‘So, How Was Montana?’


This piece originally appeared in Reisikirju, a collection of travel stories published in Estonian in 2014.


“So, How Was Montana?”

That’s what a lot of people asked me on that summery first day of the eighth grade. The place was called Setauket, which is a hamlet in the State of New York, on the East Coast of North America. Setauket is even smaller than a village or a town, though as you drive east from New York City on Long Island, which is still pronounced in the Dutch fashion of Lange Eylandt, the city runs into towns and into villages, with hamlets strewn about like confetti, and there is never really an end to human development until you get a good hour east of Setauket, and then there are pumpkin and Christmas tree farms, wineries and fishing ports where men really fish.

“But how was Montana?”

Most of my good friends growing up would leave the island in the summer for a spell, to go to Europe or the West Coast, some place exciting, although it was never so easy. To leave the island takes dedication, initiative, money. There are a few ferries, a number of bridges, and several airports. Surrounded by sea on three sides, and on the west, that treacherous East River, Long Island is both a sanctuary and a prison of the mind. The softness of the sands, the repetitive movement of the water against the coast, it lulls one to sleep, until he never would even dream of leaving. And yet in this sonorous stupor of insular contentedness, a young man can find himself dreaming of other faraway places, where more exciting things might happen.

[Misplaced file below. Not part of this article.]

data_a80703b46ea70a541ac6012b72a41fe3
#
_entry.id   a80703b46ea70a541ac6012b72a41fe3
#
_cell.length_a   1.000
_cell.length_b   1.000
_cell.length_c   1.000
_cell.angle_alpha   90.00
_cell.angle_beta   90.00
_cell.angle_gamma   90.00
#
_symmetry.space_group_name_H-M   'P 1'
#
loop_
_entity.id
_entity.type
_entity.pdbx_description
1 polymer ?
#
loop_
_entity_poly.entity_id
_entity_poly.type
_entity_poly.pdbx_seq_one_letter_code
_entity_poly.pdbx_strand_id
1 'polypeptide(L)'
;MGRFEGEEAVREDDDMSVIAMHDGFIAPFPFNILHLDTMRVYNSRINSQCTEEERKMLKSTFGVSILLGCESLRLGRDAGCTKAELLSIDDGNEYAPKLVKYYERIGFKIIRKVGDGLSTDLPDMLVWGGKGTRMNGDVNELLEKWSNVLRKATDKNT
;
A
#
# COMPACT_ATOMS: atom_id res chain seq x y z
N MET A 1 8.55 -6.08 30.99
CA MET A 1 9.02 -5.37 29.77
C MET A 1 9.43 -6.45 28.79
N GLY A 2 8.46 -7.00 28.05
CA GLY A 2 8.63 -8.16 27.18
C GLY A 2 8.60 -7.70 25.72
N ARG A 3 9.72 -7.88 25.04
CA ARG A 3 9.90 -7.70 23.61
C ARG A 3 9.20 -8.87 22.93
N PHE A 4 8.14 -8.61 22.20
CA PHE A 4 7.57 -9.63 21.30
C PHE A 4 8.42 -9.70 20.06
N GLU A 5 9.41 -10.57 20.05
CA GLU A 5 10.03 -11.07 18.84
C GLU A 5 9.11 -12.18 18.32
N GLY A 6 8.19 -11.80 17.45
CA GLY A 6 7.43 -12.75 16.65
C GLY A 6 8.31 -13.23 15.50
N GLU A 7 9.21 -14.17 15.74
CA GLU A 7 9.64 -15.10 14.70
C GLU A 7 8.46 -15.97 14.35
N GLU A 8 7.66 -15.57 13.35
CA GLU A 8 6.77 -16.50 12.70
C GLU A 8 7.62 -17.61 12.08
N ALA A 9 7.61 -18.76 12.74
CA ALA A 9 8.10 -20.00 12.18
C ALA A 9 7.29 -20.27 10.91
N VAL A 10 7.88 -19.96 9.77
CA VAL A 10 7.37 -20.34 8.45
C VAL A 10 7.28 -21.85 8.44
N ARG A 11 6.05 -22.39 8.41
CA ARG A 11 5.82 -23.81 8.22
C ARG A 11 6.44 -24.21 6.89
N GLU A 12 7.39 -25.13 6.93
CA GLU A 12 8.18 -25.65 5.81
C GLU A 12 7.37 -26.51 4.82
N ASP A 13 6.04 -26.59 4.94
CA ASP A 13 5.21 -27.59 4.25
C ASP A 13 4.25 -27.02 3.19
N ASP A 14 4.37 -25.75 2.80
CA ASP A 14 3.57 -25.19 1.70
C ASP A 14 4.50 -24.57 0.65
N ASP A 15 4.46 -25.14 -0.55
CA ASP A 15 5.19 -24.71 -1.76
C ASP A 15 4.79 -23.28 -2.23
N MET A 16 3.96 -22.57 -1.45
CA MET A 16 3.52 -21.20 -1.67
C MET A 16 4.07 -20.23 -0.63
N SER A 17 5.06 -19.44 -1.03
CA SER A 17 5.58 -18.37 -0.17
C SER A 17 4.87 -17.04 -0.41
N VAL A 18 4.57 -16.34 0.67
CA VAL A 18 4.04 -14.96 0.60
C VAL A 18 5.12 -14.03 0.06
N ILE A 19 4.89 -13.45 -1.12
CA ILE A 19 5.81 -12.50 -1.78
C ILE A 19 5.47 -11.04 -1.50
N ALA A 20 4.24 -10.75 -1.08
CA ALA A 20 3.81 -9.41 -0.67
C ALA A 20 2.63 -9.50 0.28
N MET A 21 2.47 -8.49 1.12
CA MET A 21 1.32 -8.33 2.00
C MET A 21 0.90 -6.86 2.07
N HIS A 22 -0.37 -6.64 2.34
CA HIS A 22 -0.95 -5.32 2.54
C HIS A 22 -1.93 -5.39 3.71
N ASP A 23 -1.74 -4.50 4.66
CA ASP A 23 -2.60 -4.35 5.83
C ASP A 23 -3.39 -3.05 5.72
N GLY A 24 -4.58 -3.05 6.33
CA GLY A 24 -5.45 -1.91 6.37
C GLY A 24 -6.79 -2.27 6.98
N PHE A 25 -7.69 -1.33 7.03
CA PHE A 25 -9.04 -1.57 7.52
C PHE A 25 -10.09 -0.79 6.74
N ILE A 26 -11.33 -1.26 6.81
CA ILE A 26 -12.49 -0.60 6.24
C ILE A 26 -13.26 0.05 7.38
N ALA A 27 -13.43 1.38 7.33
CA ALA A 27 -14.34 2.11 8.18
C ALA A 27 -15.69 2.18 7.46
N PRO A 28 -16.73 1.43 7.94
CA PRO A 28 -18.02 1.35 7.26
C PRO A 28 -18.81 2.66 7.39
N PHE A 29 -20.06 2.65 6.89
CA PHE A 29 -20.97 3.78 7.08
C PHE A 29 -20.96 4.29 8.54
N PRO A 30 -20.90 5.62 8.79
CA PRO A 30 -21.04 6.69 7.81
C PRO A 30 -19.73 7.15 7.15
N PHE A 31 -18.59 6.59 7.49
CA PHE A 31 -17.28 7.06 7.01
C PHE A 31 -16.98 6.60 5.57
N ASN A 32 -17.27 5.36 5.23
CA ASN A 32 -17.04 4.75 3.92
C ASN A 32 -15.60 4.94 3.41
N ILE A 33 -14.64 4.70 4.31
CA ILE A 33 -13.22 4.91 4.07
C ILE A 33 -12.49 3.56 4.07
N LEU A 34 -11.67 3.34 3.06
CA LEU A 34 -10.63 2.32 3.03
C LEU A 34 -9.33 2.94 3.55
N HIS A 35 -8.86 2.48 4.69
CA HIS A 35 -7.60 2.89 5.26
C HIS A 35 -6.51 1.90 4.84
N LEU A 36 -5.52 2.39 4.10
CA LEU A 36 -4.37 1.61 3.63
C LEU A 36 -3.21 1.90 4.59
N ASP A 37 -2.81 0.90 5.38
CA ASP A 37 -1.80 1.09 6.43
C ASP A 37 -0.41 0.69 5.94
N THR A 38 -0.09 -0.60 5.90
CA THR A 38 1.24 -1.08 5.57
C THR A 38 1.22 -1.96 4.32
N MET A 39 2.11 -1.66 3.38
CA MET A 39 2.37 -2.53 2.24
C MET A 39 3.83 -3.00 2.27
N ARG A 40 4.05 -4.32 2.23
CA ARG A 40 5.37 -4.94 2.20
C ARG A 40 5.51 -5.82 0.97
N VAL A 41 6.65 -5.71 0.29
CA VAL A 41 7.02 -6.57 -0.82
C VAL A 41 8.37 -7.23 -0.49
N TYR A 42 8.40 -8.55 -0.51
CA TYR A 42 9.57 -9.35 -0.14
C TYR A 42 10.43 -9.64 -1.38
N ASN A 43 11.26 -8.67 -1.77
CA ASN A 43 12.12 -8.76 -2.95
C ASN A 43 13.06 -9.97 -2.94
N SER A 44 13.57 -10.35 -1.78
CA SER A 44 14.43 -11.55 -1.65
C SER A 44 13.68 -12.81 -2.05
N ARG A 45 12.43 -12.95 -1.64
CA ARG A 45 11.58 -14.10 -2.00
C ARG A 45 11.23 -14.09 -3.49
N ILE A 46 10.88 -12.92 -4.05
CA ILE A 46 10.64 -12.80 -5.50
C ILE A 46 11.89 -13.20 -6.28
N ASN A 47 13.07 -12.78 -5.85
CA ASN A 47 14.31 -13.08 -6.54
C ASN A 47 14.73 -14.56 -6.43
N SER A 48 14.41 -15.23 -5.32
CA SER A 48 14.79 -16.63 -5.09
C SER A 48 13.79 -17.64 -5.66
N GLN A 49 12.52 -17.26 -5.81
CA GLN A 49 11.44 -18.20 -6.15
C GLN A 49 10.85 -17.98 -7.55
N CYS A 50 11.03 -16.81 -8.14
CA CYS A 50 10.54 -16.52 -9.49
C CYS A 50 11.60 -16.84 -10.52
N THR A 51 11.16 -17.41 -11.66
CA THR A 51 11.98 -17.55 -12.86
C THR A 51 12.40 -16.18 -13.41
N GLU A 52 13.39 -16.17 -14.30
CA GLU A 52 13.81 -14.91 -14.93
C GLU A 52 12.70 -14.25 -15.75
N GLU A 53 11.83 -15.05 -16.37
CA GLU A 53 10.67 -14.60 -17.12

“Petrone! Great to see you, man. Did you have a good time in Montana?”